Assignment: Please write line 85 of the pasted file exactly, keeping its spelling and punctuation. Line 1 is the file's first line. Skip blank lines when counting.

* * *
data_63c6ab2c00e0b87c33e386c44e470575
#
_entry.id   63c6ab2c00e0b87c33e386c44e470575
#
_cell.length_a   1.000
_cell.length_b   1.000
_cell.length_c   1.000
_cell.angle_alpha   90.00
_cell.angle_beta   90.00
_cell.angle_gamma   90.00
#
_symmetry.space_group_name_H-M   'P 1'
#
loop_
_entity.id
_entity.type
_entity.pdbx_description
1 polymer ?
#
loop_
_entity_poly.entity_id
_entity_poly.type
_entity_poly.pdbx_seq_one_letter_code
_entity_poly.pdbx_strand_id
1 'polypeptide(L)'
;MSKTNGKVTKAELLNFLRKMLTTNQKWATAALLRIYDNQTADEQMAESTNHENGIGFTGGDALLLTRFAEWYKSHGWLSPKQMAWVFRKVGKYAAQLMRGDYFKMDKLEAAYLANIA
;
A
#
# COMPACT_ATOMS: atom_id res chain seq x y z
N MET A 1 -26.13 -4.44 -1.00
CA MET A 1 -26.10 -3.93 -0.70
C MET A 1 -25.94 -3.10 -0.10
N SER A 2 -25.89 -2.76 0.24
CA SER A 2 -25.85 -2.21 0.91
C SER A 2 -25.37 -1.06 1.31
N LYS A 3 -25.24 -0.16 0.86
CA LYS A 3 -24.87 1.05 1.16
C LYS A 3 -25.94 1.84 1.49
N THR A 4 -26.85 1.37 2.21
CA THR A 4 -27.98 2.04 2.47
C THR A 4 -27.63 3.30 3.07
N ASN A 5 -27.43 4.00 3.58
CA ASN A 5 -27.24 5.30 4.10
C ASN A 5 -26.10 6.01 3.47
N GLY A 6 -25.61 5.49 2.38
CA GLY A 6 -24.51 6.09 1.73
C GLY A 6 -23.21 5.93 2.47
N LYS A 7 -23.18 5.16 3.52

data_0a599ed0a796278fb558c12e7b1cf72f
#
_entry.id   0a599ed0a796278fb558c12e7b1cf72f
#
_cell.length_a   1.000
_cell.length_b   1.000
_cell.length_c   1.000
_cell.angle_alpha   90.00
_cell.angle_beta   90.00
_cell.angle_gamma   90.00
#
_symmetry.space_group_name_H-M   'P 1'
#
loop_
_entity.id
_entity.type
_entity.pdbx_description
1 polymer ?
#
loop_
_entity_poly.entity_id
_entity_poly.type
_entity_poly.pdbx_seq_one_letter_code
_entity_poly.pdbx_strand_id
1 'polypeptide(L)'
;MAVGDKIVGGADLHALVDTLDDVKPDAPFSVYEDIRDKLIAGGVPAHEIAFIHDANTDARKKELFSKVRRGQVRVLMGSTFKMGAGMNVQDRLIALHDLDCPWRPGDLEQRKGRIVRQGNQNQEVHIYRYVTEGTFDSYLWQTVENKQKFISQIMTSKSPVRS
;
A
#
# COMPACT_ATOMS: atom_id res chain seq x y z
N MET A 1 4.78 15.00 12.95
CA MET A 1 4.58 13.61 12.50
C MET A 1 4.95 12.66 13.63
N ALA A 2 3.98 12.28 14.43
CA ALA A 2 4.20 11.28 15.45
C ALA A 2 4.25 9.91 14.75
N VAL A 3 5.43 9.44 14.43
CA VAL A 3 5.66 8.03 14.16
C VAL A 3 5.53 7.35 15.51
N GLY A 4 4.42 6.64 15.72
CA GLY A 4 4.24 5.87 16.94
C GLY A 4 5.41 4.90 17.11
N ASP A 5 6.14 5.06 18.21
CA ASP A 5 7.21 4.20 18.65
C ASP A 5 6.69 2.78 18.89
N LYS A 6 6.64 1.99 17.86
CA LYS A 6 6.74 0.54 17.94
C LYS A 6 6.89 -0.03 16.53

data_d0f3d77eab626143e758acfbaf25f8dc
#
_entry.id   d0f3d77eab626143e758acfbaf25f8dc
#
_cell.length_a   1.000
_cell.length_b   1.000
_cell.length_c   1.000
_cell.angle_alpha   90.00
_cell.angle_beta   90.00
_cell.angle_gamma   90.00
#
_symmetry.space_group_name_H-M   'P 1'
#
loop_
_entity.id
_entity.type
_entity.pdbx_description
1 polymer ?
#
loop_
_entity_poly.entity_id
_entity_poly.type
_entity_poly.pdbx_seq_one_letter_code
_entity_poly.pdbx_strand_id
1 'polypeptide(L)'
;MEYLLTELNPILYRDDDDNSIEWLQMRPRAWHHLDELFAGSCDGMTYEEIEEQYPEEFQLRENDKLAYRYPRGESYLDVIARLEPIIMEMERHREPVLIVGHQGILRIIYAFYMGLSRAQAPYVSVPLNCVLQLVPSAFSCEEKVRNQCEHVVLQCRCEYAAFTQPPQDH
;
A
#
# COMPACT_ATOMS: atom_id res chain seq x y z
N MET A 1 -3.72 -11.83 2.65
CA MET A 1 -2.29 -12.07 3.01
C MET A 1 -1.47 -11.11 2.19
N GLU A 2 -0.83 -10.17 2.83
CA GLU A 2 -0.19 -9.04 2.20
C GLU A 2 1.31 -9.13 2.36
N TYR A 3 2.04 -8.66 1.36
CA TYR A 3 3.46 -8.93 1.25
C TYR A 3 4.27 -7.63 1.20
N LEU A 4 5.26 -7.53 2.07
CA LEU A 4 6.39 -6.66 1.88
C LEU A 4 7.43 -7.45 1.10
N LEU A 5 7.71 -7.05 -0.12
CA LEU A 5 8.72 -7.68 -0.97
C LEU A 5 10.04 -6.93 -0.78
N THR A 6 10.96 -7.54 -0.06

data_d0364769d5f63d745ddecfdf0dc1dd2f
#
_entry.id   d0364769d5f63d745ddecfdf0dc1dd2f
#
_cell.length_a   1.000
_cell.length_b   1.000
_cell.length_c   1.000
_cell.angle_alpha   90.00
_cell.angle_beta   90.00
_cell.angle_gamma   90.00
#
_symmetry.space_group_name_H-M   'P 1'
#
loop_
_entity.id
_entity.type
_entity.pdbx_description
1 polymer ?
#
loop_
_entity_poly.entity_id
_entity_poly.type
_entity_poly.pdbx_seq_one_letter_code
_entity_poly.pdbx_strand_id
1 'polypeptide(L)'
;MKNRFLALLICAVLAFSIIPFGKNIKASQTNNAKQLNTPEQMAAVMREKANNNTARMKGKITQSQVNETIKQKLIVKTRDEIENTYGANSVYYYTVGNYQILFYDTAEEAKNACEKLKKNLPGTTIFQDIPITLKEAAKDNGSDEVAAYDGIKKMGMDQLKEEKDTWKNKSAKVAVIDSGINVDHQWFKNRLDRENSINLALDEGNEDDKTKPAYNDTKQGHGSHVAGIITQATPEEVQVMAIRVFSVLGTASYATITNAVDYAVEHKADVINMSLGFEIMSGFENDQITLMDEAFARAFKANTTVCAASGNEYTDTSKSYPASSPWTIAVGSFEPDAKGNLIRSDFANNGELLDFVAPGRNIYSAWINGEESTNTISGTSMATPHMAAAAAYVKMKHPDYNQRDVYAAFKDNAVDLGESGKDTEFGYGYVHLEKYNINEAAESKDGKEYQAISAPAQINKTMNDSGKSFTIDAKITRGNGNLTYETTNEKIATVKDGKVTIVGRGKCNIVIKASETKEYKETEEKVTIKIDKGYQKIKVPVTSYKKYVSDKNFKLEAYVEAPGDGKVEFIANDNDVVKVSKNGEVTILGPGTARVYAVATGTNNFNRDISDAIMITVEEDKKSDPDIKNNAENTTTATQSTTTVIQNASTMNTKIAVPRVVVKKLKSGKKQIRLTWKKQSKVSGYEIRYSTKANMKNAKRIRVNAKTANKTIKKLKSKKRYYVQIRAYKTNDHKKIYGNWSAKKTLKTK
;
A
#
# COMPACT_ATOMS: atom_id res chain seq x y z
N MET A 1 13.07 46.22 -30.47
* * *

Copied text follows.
C ALA A 2 4.25 9.91 14.75